Wikipedia says: "Structures of the fungi in this genus in common with other members of the genus Boletales include the presence of a cylindrical stem, cap, soft flesh and tubular hymenium.

Specific characteristics common to most species in Suillus are the cap cuticle which is often slimy and sticky when moist, the presence of darkly staining, clustered, sterile cells called cystidia that give the tube mouths or the stipe surface a speckled or glandular appearance, spores that are usually cinnamon brown or chocolate brown"


Lactarius deterrimus

Maybe Lactarius deliciosus

Also called:
false saffron milk-cap or Red pine mushroom or Pine mushroom compares : Lactarius deliciosus var. Lactarius deterrimus.

"Pleuromacrocystidia absent; cut surfaces staining slowly dark red; spores 7.5-9 X 6-7 µ; documented in Michigan under various conifers but not occurring in western North America according to Hesler and Smith; not occurring in California according to Methven. Nuytinck's studies support the European species Lactarius deterrimus as legitimate at the rank of species, so Hesler and Smith's varietal name is now misapplied--

but the mushroom is morphologically, ecologically, and geographically distinct;"

Wikipedia says: "This medium-sized fungus has a more or less orange cap, which develops green spots in old age or if injured. Its orange-coloured milk stains maroon within 30 minutes."


Hypholoma fasciculare

Also called:
sulfur tuft or clustered woodlover

Wikipedia says: " The hemispherical cap can reach 6 cm (2? in) diameter. It is smooth and sulphur yellow with an orange-brown centre and whitish margin. The crowded gills are initially yellow but darken to a distinctive green colour as the blackish spores develop on the yellow flesh. It has a purple brown spore print.[3] The stipe is up to 10 cm (4 in) tall and 1 cm (? in) wide, light yellow, orange-brown below, often with an indistinct ring zone coloured dark by the spores. The taste is very bitter, though not bitter when cooked, but still poisonous. says: growing in clusters on decaying logs and stumps of hardwoods and conifers; fall and winter, sometimes in spring; widely distributed in North America. Cap: 2-5 cm; conical to convex at first, becoming broadly convex to flat; smooth; dry; bright sulfur yellow to greenish yellow when fresh, sometimes yellowish orange when young, often with a darker center; the margin sometimes with small partial veil fragments.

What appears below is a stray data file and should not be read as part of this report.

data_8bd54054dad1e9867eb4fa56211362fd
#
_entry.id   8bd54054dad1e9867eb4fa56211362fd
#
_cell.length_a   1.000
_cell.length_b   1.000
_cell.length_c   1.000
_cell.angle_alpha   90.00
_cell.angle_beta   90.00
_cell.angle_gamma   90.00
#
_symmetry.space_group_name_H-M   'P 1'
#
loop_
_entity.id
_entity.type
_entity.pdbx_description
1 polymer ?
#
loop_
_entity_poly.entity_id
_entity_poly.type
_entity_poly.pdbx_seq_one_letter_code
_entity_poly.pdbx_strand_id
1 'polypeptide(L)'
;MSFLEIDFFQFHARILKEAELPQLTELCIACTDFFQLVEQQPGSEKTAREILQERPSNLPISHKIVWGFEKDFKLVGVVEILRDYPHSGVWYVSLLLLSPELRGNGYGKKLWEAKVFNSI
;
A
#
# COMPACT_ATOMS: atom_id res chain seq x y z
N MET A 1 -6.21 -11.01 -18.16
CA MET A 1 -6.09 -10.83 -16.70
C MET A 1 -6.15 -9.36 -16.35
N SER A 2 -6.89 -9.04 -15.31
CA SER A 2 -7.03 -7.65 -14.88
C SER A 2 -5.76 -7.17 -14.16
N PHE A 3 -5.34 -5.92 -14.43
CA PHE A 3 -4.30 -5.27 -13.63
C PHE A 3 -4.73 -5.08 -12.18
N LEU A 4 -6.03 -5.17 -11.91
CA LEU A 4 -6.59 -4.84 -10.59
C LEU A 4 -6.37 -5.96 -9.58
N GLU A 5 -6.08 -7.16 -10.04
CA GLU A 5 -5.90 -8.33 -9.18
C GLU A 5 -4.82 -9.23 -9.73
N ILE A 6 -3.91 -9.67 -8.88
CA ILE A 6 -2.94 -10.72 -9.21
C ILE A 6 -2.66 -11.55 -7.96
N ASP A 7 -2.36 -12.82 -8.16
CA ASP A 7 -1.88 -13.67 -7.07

Gills: Attached to the stem or pulling away from it; sulfur yellow, becoming olive or greenish yellow, eventually dusted with spores and therefore spotted purplish brown to blackish (see third illustration); close or crowded.